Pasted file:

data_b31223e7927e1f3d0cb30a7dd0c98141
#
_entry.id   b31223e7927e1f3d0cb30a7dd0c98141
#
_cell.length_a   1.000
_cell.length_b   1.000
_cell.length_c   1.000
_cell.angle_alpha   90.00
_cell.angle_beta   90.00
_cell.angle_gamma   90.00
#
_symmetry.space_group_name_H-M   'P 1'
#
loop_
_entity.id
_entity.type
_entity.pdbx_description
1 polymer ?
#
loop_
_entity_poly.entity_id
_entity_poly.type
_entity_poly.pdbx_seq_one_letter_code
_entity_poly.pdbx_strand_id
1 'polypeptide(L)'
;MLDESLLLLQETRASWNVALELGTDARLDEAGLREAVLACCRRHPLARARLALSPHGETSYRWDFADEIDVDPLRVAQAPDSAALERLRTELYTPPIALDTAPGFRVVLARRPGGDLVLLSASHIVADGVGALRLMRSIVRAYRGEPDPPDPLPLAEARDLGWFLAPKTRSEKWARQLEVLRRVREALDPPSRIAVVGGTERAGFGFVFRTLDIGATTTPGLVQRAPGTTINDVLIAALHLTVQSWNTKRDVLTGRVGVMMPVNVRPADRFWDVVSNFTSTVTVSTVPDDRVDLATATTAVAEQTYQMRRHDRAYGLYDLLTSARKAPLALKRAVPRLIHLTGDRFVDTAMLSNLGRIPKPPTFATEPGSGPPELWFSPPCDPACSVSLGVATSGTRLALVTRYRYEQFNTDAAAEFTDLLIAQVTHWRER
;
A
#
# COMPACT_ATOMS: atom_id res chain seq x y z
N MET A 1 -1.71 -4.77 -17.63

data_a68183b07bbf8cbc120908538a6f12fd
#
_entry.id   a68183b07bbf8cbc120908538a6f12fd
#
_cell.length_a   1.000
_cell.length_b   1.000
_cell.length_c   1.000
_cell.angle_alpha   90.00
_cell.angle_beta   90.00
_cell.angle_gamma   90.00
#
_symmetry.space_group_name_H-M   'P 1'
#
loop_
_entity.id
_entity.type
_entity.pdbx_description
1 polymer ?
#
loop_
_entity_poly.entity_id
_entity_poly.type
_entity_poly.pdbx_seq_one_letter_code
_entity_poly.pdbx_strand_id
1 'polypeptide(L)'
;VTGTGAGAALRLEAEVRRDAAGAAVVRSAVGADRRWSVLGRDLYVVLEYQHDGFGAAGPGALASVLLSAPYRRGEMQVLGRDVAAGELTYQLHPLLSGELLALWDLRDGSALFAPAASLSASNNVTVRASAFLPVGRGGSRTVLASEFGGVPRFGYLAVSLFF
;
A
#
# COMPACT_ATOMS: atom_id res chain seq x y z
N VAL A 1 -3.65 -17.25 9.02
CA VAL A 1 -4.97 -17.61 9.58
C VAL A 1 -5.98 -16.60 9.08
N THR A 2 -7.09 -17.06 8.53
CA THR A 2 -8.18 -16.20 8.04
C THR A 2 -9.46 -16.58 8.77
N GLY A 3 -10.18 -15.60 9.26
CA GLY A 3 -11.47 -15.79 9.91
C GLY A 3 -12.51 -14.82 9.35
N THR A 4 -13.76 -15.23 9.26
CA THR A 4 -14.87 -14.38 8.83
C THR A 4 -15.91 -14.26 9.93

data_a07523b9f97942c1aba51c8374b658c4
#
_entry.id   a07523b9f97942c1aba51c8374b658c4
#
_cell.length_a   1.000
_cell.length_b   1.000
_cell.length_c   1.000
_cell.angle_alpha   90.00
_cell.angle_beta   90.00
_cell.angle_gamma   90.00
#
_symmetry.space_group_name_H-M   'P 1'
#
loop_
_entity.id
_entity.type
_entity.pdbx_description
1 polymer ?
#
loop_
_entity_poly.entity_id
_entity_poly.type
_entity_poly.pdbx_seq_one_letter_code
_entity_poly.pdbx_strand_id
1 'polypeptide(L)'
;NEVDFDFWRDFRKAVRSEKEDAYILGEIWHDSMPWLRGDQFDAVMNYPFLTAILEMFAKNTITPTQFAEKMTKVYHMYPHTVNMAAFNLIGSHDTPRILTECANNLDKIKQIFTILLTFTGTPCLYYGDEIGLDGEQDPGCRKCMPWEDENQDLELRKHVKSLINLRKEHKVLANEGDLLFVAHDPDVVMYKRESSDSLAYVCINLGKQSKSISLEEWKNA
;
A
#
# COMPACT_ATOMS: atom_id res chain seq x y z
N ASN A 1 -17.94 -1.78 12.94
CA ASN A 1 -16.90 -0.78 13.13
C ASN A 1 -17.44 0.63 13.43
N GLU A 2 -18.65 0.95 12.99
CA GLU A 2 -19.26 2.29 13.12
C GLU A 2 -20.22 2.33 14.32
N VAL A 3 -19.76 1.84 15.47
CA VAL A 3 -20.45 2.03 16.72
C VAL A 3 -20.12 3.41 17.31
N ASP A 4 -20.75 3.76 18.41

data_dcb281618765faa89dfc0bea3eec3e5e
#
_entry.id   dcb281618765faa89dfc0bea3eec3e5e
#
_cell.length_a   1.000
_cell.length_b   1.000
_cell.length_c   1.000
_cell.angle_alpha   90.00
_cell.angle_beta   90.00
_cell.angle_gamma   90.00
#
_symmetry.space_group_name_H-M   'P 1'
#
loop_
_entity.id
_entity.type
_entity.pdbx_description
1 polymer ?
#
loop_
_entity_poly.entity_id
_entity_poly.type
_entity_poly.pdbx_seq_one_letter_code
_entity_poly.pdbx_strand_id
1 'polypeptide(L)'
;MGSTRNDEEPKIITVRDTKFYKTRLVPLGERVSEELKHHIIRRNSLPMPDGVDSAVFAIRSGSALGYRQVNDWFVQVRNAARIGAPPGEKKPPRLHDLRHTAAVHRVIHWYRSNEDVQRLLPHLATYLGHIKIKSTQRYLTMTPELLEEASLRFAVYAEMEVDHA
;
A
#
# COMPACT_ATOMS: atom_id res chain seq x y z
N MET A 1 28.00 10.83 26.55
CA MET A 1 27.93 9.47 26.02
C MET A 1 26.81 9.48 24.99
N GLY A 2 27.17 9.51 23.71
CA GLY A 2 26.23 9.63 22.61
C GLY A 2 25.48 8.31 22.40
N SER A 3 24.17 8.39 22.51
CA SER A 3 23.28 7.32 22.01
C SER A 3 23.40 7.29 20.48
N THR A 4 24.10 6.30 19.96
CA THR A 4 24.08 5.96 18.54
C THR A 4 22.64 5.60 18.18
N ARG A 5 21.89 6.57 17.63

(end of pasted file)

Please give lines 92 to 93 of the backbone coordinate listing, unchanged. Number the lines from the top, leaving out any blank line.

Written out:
#
loop_